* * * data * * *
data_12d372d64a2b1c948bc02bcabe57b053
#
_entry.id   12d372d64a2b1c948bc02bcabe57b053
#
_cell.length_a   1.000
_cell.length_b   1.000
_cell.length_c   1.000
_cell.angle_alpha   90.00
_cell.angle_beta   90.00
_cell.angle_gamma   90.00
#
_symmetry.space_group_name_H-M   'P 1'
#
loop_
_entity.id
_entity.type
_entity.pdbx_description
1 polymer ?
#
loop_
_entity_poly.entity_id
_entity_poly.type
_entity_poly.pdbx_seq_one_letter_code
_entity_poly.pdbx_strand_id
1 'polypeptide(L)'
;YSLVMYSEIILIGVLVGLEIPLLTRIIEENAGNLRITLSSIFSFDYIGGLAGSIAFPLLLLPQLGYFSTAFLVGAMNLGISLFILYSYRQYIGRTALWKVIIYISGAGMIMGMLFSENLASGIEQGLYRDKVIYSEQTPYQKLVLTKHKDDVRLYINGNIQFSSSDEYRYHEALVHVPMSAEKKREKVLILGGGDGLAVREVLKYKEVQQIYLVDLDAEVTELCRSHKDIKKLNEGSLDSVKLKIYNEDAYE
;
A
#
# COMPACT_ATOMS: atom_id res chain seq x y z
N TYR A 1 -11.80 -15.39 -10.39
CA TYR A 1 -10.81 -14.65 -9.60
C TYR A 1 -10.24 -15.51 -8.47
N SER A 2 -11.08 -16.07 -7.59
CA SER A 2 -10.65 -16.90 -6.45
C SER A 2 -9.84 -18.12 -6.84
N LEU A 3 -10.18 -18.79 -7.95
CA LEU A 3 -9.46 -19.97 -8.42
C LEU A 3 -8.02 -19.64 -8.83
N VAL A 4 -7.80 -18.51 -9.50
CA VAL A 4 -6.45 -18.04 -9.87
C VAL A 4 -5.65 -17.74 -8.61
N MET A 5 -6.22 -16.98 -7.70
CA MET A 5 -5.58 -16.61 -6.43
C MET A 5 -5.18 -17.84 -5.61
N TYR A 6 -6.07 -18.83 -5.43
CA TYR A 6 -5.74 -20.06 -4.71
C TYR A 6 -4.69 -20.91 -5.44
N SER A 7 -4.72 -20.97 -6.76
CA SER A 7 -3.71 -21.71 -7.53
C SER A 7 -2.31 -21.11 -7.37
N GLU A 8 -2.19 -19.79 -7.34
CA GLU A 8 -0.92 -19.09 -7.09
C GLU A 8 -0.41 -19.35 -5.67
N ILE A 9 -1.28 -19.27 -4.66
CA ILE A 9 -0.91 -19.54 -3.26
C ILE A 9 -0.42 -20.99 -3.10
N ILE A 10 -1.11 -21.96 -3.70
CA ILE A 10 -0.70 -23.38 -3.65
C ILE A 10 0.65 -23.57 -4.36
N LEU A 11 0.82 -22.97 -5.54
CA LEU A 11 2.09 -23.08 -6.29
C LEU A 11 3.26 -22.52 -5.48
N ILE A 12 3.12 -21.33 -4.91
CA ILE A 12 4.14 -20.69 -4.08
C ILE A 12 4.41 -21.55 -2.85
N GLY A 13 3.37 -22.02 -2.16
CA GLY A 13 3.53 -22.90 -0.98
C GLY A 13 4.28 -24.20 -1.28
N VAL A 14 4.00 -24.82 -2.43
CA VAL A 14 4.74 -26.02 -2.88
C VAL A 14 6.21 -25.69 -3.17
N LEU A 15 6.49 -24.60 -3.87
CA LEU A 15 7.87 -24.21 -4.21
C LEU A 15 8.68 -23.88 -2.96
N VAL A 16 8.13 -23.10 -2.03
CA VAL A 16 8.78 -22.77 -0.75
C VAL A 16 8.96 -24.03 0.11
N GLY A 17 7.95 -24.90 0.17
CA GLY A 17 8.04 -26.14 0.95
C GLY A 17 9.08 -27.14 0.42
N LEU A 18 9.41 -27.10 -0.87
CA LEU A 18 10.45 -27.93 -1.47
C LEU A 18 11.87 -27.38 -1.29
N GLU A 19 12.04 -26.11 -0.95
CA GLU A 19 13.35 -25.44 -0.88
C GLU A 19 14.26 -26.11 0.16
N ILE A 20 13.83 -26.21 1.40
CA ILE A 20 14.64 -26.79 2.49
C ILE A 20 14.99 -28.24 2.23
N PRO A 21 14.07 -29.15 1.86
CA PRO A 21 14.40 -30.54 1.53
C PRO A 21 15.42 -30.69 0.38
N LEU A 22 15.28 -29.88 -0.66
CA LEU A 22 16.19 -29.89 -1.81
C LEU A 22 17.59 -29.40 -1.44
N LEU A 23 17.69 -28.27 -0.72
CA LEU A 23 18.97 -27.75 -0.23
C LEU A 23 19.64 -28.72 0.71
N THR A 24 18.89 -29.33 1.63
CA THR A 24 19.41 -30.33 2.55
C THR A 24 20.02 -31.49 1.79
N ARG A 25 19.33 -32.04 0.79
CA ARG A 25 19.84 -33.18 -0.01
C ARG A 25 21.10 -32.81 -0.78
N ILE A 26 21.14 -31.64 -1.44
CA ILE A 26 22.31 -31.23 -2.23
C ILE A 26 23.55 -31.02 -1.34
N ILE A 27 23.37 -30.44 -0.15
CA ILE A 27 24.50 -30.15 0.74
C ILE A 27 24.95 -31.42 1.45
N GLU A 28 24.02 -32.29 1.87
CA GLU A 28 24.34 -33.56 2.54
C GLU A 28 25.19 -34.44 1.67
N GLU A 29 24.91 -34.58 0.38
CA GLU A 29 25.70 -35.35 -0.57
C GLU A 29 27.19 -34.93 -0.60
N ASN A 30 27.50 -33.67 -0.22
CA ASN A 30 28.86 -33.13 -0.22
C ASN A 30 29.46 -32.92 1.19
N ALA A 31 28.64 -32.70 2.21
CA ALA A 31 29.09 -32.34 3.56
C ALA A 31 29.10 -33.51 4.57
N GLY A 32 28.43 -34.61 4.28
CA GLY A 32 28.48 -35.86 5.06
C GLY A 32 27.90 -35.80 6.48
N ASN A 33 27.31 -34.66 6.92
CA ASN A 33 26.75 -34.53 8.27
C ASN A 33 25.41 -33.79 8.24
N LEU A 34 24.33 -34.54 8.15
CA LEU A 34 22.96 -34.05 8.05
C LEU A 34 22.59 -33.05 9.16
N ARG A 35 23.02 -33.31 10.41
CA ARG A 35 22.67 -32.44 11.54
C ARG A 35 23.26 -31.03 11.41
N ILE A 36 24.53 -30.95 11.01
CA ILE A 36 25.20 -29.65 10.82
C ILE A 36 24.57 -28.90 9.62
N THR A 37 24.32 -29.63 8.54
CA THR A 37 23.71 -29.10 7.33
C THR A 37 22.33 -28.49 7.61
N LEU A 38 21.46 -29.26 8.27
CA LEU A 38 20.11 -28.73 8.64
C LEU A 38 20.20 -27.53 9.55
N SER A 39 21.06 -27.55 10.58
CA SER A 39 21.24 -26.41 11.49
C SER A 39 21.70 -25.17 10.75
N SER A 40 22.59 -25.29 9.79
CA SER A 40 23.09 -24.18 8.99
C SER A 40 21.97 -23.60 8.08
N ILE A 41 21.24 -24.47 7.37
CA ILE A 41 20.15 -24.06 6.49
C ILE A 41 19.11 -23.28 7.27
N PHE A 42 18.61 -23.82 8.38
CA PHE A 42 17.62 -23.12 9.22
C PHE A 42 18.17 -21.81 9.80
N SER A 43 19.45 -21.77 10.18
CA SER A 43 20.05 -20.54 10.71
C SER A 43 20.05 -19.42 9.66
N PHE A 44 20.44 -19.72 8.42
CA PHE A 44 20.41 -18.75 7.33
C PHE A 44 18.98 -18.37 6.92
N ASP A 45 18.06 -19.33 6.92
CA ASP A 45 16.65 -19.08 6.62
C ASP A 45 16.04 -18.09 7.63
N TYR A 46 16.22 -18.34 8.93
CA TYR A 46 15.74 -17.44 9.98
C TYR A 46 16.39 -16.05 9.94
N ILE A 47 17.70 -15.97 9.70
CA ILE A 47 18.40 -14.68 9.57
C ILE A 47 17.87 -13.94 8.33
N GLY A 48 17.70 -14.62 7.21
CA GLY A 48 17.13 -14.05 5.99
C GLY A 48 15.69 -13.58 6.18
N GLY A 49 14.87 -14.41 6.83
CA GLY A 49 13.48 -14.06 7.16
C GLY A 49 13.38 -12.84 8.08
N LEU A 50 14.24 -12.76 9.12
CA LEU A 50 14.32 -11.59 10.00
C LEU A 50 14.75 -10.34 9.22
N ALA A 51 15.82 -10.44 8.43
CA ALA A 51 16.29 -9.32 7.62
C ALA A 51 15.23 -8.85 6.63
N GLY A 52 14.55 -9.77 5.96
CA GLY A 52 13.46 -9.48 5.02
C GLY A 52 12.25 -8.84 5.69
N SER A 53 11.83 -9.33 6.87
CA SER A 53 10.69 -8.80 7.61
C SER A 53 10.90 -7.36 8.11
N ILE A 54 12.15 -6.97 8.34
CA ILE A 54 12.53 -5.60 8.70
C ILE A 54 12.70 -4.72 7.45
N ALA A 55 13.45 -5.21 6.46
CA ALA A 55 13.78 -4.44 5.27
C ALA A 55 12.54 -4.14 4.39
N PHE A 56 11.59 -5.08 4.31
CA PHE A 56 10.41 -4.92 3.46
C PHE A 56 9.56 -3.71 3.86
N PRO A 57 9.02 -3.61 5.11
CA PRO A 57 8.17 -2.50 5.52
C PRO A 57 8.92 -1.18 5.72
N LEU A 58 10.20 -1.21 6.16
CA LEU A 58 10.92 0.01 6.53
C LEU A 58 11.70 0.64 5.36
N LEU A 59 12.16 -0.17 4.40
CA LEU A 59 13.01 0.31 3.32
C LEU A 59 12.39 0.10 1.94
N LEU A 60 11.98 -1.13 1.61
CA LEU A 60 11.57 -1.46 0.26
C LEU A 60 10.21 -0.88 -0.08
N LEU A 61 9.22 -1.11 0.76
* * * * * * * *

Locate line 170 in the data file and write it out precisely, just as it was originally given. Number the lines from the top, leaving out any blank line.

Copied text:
CA ILE A 47 18.40 -14.68 9.57